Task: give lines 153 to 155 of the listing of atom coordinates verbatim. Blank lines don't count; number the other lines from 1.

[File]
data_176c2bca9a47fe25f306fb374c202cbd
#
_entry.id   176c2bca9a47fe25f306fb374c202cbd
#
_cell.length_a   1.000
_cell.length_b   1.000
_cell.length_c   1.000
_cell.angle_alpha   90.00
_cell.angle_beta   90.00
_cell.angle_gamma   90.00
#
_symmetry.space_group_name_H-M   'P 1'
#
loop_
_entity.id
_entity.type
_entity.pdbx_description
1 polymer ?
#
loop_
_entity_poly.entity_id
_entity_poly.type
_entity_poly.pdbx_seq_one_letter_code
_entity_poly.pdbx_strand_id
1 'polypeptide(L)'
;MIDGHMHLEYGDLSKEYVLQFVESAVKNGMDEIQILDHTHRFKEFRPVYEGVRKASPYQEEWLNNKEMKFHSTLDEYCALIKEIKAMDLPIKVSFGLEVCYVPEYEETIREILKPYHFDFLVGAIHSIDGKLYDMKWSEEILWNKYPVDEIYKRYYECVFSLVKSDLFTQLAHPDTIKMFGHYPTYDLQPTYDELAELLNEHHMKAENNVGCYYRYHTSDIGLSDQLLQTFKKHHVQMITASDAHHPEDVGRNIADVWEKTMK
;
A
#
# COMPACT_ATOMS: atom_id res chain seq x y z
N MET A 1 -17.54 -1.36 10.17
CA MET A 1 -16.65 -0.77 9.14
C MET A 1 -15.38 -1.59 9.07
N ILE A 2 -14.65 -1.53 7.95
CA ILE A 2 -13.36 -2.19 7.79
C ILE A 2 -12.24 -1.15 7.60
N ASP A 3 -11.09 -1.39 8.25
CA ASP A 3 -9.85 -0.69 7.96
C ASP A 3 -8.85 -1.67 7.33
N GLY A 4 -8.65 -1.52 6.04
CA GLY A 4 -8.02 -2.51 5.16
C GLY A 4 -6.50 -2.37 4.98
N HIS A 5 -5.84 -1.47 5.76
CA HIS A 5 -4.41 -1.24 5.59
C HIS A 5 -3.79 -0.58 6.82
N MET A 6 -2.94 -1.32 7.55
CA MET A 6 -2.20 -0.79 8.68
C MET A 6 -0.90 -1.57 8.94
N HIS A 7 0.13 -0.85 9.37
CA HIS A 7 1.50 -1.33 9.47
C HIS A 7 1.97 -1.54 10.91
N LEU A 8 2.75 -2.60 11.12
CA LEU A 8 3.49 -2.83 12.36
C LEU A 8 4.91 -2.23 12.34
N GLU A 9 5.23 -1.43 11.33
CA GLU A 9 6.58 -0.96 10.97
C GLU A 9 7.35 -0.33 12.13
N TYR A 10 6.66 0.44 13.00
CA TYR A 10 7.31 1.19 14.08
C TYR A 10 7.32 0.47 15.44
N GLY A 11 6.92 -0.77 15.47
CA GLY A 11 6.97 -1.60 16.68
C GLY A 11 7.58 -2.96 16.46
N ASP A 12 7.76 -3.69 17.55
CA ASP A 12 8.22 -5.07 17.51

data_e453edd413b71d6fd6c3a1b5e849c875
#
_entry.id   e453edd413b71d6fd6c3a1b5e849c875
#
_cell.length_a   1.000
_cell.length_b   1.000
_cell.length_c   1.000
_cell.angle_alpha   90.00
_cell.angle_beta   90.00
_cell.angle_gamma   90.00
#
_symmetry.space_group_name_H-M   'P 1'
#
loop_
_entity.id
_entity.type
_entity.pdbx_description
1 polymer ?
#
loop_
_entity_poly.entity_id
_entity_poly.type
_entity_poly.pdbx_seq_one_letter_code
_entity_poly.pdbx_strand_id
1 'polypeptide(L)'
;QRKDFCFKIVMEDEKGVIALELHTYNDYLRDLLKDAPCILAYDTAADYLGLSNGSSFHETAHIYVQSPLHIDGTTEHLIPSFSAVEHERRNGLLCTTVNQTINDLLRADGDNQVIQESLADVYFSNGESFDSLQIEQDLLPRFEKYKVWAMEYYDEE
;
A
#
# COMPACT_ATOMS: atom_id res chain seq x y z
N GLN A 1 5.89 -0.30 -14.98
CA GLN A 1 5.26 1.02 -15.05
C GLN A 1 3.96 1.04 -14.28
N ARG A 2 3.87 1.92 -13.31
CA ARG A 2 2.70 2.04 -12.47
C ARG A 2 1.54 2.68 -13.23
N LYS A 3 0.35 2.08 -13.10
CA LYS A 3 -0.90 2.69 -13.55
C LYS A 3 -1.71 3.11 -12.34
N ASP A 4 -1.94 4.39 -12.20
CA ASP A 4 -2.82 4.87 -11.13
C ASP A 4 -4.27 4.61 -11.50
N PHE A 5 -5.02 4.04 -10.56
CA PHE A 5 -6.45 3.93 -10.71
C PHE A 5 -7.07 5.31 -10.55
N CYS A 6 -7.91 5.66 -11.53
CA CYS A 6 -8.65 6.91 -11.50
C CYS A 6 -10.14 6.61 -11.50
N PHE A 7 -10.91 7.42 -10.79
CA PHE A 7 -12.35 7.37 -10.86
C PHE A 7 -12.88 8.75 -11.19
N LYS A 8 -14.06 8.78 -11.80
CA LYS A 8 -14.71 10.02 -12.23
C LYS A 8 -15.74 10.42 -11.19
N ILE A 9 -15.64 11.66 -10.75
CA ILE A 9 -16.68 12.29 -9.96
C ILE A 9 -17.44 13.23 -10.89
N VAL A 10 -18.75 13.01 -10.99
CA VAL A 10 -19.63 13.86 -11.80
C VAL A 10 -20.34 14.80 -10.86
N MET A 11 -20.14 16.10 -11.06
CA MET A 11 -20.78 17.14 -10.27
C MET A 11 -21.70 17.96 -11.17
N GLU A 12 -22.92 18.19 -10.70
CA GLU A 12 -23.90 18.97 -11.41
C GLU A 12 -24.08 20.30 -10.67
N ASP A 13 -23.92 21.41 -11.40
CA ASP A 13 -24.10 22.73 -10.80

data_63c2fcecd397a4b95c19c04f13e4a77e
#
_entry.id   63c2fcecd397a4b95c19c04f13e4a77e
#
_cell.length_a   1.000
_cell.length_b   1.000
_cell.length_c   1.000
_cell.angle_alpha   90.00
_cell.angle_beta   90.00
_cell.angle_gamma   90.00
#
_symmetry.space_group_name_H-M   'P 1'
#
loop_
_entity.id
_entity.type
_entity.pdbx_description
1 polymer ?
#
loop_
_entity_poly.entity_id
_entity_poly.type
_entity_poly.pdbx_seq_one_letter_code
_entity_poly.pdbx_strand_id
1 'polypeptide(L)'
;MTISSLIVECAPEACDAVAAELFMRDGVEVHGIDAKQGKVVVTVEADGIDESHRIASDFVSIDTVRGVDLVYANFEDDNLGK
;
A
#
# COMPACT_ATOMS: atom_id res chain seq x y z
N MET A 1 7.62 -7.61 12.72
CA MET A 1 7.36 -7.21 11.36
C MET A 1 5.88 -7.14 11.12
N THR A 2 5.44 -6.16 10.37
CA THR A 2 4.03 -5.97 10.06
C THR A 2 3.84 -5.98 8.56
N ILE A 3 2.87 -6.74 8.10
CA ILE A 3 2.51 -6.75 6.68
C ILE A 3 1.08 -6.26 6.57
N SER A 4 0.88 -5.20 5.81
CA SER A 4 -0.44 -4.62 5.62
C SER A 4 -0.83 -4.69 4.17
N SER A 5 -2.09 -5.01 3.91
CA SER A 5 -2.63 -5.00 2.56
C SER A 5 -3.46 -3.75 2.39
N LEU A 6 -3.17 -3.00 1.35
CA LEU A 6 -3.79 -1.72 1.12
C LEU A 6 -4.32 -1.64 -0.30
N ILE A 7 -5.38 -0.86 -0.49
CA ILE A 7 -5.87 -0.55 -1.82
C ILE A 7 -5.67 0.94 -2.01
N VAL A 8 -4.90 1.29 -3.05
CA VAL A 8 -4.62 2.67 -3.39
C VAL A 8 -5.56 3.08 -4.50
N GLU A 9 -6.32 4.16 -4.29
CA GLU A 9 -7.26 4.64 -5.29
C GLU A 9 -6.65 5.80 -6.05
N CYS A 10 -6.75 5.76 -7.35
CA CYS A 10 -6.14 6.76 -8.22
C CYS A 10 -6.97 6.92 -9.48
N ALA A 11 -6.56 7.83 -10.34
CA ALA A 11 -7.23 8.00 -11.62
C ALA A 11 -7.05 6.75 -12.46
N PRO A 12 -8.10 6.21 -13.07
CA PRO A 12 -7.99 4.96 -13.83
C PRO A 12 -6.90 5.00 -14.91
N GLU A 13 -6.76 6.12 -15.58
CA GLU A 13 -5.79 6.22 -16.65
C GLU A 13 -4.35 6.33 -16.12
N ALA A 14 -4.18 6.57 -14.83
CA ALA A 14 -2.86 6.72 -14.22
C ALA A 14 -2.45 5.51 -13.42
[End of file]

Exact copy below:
loop_
_entity_poly.entity_id
_entity_poly.type